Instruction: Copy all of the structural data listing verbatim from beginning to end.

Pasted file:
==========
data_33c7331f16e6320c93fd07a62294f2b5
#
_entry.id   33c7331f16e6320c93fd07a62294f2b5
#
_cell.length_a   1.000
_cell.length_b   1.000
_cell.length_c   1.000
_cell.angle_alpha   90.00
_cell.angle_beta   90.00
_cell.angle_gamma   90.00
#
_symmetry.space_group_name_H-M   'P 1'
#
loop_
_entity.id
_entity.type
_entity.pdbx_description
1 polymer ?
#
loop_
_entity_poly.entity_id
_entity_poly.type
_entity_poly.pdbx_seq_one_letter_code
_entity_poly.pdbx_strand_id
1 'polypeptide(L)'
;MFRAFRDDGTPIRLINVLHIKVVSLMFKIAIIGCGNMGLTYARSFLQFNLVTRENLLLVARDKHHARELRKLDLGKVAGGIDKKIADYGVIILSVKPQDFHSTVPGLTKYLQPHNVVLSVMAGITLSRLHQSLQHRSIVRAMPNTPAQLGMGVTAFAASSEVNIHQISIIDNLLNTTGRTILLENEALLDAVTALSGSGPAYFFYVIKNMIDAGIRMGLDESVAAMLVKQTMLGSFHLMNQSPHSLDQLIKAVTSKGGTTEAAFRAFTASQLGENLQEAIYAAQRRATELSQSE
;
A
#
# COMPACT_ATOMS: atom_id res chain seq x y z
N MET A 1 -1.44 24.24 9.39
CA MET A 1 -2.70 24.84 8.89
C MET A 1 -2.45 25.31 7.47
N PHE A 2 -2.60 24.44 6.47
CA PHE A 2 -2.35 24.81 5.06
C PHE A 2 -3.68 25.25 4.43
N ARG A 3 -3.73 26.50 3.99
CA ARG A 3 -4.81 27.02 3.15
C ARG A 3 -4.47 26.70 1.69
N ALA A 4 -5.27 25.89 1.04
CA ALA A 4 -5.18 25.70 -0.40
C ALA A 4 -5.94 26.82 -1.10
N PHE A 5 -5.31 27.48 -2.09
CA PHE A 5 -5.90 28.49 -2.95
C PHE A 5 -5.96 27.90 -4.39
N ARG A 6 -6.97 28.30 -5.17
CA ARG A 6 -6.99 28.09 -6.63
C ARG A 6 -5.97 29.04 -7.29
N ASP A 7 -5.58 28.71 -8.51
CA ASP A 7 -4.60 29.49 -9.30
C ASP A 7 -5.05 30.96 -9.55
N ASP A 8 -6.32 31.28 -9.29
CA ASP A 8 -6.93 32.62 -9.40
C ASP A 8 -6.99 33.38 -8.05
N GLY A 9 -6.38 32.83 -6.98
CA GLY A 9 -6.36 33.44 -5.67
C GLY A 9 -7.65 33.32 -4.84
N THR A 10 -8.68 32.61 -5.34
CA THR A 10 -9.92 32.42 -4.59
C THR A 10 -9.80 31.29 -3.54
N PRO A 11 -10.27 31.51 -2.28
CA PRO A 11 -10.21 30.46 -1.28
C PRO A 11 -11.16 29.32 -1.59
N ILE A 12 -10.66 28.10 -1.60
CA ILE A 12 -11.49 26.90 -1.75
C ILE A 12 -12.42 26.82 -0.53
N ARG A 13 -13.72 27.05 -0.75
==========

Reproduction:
data_33c7331f16e6320c93fd07a62294f2b5
#
_entry.id   33c7331f16e6320c93fd07a62294f2b5
#
_cell.length_a   1.000
_cell.length_b   1.000
_cell.length_c   1.000
_cell.angle_alpha   90.00
_cell.angle_beta   90.00
_cell.angle_gamma   90.00
#
_symmetry.space_group_name_H-M   'P 1'
#
loop_
_entity.id
_entity.type
_entity.pdbx_description
1 polymer ?
#
loop_
_entity_poly.entity_id
_entity_poly.type
_entity_poly.pdbx_seq_one_letter_code
_entity_poly.pdbx_strand_id
1 'polypeptide(L)'
;MFRAFRDDGTPIRLINVLHIKVVSLMFKIAIIGCGNMGLTYARSFLQFNLVTRENLLLVARDKHHARELRKLDLGKVAGGIDKKIADYGVIILSVKPQDFHSTVPGLTKYLQPHNVVLSVMAGITLSRLHQSLQHRSIVRAMPNTPAQLGMGVTAFAASSEVNIHQISIIDNLLNTTGRTILLENEALLDAVTALSGSGPAYFFYVIKNMIDAGIRMGLDESVAAMLVKQTMLGSFHLMNQSPHSLDQLIKAVTSKGGTTEAAFRAFTASQLGENLQEAIYAAQRRATELSQSE
;
A
#
# COMPACT_ATOMS: atom_id res chain seq x y z
N MET A 1 -1.44 24.24 9.39
CA MET A 1 -2.70 24.84 8.89
C MET A 1 -2.45 25.31 7.47
N PHE A 2 -2.60 24.44 6.47
CA PHE A 2 -2.35 24.81 5.06
C PHE A 2 -3.68 25.25 4.43
N ARG A 3 -3.73 26.50 3.99
CA ARG A 3 -4.81 27.02 3.15
C ARG A 3 -4.47 26.70 1.69
N ALA A 4 -5.27 25.89 1.04
CA ALA A 4 -5.18 25.70 -0.40
C ALA A 4 -5.94 26.82 -1.10
N PHE A 5 -5.31 27.48 -2.09
CA PHE A 5 -5.90 28.49 -2.95
C PHE A 5 -5.96 27.90 -4.39
N ARG A 6 -6.97 28.30 -5.17
CA ARG A 6 -6.99 28.09 -6.63
C ARG A 6 -5.97 29.04 -7.29
N ASP A 7 -5.58 28.71 -8.51
CA ASP A 7 -4.60 29.49 -9.30
C ASP A 7 -5.05 30.96 -9.55
N ASP A 8 -6.32 31.28 -9.29
CA ASP A 8 -6.93 32.62 -9.40
C ASP A 8 -6.99 33.38 -8.05
N GLY A 9 -6.38 32.83 -6.98
CA GLY A 9 -6.36 33.44 -5.67
C GLY A 9 -7.65 33.32 -4.84
N THR A 10 -8.68 32.61 -5.34
CA THR A 10 -9.92 32.42 -4.59
C THR A 10 -9.80 31.29 -3.54
N PRO A 11 -10.27 31.51 -2.28
CA PRO A 11 -10.21 30.46 -1.28
C PRO A 11 -11.16 29.32 -1.59
N ILE A 12 -10.66 28.10 -1.60
CA ILE A 12 -11.49 26.90 -1.75
C ILE A 12 -12.42 26.82 -0.53
N ARG A 13 -13.72 27.05 -0.75